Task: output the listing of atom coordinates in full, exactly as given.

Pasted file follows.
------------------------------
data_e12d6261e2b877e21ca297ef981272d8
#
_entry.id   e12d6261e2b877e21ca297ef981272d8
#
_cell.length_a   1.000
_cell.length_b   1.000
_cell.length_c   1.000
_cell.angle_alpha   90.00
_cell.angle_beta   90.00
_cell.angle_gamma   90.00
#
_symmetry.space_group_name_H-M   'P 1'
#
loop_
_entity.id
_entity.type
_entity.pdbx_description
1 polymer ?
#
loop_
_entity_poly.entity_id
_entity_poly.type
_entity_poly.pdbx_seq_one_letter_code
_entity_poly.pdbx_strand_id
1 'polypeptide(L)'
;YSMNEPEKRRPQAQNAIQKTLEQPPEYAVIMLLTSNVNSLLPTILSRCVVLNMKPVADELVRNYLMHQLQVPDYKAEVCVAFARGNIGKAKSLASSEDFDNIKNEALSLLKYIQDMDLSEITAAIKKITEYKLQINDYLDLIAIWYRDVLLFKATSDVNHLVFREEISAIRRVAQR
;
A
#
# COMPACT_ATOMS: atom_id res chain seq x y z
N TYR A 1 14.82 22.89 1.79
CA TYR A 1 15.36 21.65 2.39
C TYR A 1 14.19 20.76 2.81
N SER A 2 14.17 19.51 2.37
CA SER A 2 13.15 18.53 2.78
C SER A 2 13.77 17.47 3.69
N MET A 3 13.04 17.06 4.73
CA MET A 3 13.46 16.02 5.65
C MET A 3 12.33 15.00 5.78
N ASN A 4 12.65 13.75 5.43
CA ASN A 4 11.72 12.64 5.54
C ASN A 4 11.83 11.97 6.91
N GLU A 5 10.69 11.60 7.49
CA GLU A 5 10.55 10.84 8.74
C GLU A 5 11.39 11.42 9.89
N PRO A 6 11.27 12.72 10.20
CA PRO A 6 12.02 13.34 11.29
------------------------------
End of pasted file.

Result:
data_e12d6261e2b877e21ca297ef981272d8
#
_entry.id   e12d6261e2b877e21ca297ef981272d8
#
_cell.length_a   1.000
_cell.length_b   1.000
_cell.length_c   1.000
_cell.angle_alpha   90.00
_cell.angle_beta   90.00
_cell.angle_gamma   90.00
#
_symmetry.space_group_name_H-M   'P 1'
#
loop_
_entity.id
_entity.type
_entity.pdbx_description
1 polymer ?
#
loop_
_entity_poly.entity_id
_entity_poly.type
_entity_poly.pdbx_seq_one_letter_code
_entity_poly.pdbx_strand_id
1 'polypeptide(L)'
;YSMNEPEKRRPQAQNAIQKTLEQPPEYAVIMLLTSNVNSLLPTILSRCVVLNMKPVADELVRNYLMHQLQVPDYKAEVCVAFARGNIGKAKSLASSEDFDNIKNEALSLLKYIQDMDLSEITAAIKKITEYKLQINDYLDLIAIWYRDVLLFKATSDVNHLVFREEISAIRRVAQR
;
A
#
# COMPACT_ATOMS: atom_id res chain seq x y z
N TYR A 1 14.82 22.89 1.79
CA TYR A 1 15.36 21.65 2.39
C TYR A 1 14.19 20.76 2.81
N SER A 2 14.17 19.51 2.37
CA SER A 2 13.15 18.53 2.78
C SER A 2 13.77 17.47 3.69
N MET A 3 13.04 17.06 4.73
CA MET A 3 13.46 16.02 5.65
C MET A 3 12.33 15.00 5.78
N ASN A 4 12.65 13.75 5.43
CA ASN A 4 11.72 12.64 5.54
C ASN A 4 11.83 11.97 6.91
N GLU A 5 10.69 11.60 7.49
CA GLU A 5 10.55 10.84 8.74
C GLU A 5 11.39 11.42 9.89
N PRO A 6 11.27 12.72 10.20
CA PRO A 6 12.02 13.34 11.29